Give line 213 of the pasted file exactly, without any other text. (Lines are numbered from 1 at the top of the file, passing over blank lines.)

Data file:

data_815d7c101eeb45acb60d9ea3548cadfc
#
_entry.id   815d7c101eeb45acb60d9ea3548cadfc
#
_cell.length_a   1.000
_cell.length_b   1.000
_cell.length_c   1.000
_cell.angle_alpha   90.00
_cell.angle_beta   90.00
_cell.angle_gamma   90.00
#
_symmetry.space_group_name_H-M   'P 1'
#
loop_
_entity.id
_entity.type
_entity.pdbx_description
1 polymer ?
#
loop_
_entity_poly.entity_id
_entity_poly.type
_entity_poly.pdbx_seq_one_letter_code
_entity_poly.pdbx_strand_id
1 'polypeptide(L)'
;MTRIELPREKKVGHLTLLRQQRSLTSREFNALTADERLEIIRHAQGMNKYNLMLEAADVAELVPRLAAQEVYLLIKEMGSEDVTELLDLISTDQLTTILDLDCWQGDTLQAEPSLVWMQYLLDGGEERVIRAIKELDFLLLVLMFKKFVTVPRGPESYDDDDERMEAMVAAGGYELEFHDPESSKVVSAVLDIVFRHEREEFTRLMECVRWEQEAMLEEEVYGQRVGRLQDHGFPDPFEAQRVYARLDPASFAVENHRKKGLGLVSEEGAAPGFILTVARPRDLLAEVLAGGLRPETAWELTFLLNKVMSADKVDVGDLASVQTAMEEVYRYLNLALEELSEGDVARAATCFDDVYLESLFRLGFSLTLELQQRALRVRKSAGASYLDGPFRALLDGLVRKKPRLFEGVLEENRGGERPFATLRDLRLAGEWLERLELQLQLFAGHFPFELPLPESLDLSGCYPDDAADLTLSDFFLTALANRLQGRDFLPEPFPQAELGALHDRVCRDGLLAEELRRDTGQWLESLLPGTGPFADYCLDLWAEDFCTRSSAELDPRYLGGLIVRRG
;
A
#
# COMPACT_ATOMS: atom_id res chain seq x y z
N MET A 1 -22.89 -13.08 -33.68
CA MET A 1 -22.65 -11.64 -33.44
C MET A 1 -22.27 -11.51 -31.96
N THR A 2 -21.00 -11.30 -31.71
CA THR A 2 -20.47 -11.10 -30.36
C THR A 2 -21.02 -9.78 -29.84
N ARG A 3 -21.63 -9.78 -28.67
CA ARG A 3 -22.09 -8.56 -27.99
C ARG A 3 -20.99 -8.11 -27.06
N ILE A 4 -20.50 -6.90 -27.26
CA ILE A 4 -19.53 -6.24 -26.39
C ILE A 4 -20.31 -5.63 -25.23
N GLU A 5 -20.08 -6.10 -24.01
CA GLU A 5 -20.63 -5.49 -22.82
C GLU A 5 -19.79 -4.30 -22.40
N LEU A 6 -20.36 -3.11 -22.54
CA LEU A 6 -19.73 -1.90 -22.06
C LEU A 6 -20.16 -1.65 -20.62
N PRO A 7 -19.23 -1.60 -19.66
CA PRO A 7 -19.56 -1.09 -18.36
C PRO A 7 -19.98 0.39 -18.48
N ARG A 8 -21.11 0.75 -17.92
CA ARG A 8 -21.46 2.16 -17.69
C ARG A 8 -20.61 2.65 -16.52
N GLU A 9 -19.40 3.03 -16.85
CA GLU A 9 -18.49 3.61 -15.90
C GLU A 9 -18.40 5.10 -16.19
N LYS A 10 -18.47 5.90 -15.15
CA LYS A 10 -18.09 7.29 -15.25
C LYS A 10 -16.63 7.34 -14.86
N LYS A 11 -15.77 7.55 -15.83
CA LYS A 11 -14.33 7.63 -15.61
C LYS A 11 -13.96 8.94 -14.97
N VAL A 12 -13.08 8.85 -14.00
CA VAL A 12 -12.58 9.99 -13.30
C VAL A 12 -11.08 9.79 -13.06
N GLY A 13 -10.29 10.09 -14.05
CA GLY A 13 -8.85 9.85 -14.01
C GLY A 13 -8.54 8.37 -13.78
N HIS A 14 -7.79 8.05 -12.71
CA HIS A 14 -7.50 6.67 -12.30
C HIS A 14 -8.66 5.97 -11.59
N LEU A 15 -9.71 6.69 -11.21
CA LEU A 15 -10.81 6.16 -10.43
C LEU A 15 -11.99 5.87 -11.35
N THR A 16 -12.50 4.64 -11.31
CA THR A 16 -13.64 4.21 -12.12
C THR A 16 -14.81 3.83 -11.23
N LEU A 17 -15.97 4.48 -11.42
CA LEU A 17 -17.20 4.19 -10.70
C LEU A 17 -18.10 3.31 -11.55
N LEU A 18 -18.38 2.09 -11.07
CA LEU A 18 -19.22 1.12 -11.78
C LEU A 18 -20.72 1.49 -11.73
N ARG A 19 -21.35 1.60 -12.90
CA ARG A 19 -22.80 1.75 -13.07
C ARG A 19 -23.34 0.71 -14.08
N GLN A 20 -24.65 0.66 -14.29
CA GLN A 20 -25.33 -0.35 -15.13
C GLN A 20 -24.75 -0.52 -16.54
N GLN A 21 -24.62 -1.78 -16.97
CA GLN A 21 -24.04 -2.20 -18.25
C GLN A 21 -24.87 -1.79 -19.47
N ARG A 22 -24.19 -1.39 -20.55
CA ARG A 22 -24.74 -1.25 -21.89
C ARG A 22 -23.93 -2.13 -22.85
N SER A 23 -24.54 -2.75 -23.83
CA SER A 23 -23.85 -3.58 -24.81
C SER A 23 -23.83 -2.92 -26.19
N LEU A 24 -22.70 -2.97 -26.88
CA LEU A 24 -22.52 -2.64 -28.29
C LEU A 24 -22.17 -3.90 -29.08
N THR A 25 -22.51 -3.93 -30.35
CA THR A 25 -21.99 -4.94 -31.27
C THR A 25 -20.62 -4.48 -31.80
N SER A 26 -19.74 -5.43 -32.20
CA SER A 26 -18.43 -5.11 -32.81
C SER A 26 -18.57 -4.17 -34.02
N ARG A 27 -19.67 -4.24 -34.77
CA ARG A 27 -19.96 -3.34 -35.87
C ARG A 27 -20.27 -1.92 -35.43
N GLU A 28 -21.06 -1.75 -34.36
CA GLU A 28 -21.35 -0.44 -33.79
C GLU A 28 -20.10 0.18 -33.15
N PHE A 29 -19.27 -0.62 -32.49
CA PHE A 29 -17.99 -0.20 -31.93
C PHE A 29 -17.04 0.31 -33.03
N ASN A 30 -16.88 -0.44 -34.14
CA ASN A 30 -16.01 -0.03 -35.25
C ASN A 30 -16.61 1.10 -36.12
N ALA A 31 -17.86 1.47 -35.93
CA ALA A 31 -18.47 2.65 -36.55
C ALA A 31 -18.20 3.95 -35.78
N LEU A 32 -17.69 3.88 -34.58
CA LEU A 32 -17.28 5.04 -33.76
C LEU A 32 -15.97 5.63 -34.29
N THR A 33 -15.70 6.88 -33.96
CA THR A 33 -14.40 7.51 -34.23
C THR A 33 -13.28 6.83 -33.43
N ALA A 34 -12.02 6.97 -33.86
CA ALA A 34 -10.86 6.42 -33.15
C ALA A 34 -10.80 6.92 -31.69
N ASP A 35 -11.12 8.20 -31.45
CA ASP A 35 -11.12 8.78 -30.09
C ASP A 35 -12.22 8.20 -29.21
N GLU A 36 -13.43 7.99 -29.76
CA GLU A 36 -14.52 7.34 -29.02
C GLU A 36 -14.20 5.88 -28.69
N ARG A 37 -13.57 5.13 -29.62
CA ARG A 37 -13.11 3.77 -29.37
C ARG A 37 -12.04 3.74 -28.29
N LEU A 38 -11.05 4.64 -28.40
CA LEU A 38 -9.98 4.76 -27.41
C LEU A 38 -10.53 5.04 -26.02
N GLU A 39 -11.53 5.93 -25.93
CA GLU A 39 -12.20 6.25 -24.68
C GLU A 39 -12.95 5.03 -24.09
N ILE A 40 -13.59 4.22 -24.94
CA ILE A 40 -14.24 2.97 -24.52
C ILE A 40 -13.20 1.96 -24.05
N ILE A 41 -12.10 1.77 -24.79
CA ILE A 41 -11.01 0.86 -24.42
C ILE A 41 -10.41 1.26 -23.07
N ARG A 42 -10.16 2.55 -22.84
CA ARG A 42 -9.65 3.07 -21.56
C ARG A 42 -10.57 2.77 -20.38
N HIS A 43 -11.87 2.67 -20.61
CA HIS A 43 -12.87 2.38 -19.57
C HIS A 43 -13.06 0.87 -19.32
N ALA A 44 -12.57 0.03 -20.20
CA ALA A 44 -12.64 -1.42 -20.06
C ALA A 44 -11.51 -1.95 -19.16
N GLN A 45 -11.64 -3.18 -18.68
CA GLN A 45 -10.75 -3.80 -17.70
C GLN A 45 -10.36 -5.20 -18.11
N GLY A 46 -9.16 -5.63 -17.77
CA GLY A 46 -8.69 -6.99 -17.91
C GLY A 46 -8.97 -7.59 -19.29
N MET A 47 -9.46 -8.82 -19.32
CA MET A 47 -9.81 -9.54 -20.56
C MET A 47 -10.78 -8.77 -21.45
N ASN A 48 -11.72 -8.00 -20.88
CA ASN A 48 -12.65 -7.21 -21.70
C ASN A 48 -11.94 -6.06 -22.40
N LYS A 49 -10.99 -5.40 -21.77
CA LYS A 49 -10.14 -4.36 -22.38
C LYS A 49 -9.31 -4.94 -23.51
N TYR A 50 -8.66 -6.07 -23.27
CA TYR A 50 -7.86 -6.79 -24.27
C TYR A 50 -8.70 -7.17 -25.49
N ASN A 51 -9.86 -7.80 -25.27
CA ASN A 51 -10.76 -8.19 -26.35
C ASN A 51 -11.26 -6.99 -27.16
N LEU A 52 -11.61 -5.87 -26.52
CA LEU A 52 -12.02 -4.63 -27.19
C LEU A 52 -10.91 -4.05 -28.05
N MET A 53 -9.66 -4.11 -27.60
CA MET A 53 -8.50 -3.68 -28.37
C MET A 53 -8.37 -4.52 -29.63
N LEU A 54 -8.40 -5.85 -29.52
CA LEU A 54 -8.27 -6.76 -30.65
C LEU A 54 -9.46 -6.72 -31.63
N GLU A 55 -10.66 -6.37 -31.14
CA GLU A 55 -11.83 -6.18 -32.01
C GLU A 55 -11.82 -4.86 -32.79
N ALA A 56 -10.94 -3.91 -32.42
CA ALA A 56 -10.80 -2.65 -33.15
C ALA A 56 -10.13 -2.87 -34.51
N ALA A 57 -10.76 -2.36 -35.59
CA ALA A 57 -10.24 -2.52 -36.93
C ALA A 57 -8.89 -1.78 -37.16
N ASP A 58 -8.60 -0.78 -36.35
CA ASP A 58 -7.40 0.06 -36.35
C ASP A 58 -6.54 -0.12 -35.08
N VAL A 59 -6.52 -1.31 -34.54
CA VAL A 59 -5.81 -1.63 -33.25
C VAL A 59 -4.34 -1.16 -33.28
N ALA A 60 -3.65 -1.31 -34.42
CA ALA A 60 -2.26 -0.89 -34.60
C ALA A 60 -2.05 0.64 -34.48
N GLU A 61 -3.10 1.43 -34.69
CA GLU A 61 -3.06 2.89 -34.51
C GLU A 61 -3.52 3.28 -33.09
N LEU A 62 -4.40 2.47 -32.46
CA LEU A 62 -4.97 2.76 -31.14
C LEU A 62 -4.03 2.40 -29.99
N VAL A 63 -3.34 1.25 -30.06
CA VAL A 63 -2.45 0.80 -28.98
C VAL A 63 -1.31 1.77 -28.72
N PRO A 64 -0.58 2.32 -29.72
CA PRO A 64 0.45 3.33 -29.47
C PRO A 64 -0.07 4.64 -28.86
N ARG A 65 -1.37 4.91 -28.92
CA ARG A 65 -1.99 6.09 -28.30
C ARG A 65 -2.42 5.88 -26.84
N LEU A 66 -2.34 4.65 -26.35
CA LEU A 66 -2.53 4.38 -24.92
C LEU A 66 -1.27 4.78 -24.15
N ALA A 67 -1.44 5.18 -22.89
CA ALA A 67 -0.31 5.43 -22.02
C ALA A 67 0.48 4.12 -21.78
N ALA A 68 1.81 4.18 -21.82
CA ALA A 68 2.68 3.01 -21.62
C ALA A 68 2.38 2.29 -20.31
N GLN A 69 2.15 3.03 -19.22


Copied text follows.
C GLU A 61 -3.52 3.28 -33.09